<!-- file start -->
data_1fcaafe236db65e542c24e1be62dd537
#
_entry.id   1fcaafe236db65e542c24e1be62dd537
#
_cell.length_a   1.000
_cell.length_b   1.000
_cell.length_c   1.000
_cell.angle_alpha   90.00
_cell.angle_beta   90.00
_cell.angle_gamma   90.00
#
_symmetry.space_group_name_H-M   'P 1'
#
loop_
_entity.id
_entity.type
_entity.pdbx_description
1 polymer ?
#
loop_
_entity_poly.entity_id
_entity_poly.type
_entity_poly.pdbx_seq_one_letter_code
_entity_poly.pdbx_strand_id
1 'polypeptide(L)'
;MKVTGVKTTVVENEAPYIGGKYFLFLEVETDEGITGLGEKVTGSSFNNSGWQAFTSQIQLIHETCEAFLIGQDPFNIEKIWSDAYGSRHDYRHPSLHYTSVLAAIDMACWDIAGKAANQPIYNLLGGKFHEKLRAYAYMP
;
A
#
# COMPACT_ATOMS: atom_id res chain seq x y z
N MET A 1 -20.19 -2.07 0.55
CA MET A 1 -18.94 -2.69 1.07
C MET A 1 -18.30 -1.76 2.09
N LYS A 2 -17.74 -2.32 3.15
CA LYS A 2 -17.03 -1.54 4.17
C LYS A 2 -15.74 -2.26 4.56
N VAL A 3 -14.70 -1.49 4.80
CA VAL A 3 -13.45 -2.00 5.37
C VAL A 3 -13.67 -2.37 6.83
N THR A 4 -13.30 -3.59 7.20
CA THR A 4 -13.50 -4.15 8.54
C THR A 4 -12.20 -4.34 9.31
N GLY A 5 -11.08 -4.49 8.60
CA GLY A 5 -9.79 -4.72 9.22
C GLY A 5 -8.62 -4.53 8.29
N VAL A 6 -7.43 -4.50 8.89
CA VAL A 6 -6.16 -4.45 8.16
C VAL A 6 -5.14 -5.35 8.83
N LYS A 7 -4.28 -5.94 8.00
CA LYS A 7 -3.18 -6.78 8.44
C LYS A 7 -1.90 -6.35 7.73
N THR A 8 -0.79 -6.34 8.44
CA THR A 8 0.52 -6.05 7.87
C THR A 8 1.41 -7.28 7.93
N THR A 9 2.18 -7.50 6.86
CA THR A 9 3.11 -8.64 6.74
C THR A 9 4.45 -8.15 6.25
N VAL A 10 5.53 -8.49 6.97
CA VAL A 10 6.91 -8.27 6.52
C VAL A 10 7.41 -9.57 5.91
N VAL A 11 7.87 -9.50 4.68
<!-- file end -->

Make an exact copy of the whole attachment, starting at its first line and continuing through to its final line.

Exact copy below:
data_1fcaafe236db65e542c24e1be62dd537
#
_entry.id   1fcaafe236db65e542c24e1be62dd537
#
_cell.length_a   1.000
_cell.length_b   1.000
_cell.length_c   1.000
_cell.angle_alpha   90.00
_cell.angle_beta   90.00
_cell.angle_gamma   90.00
#
_symmetry.space_group_name_H-M   'P 1'
#
loop_
_entity.id
_entity.type
_entity.pdbx_description
1 polymer ?
#
loop_
_entity_poly.entity_id
_entity_poly.type
_entity_poly.pdbx_seq_one_letter_code
_entity_poly.pdbx_strand_id
1 'polypeptide(L)'
;MKVTGVKTTVVENEAPYIGGKYFLFLEVETDEGITGLGEKVTGSSFNNSGWQAFTSQIQLIHETCEAFLIGQDPFNIEKIWSDAYGSRHDYRHPSLHYTSVLAAIDMACWDIAGKAANQPIYNLLGGKFHEKLRAYAYMP
;
A
#
# COMPACT_ATOMS: atom_id res chain seq x y z
N MET A 1 -20.19 -2.07 0.55
CA MET A 1 -18.94 -2.69 1.07
C MET A 1 -18.30 -1.76 2.09
N LYS A 2 -17.74 -2.32 3.15
CA LYS A 2 -17.03 -1.54 4.17
C LYS A 2 -15.74 -2.26 4.56
N VAL A 3 -14.70 -1.49 4.80
CA VAL A 3 -13.45 -2.00 5.37
C VAL A 3 -13.67 -2.37 6.83
N THR A 4 -13.30 -3.59 7.20
CA THR A 4 -13.50 -4.15 8.54
C THR A 4 -12.20 -4.34 9.31
N GLY A 5 -11.08 -4.49 8.60
CA GLY A 5 -9.79 -4.72 9.22
C GLY A 5 -8.62 -4.53 8.29
N VAL A 6 -7.43 -4.50 8.89
CA VAL A 6 -6.16 -4.45 8.16
C VAL A 6 -5.14 -5.35 8.83
N LYS A 7 -4.28 -5.94 8.00
CA LYS A 7 -3.18 -6.78 8.44
C LYS A 7 -1.90 -6.35 7.73
N THR A 8 -0.79 -6.34 8.44
CA THR A 8 0.52 -6.05 7.87
C THR A 8 1.41 -7.28 7.93
N THR A 9 2.18 -7.50 6.86
CA THR A 9 3.11 -8.64 6.74
C THR A 9 4.45 -8.15 6.25
N VAL A 10 5.53 -8.49 6.97
CA VAL A 10 6.91 -8.27 6.52
C VAL A 10 7.41 -9.57 5.91
N VAL A 11 7.87 -9.50 4.68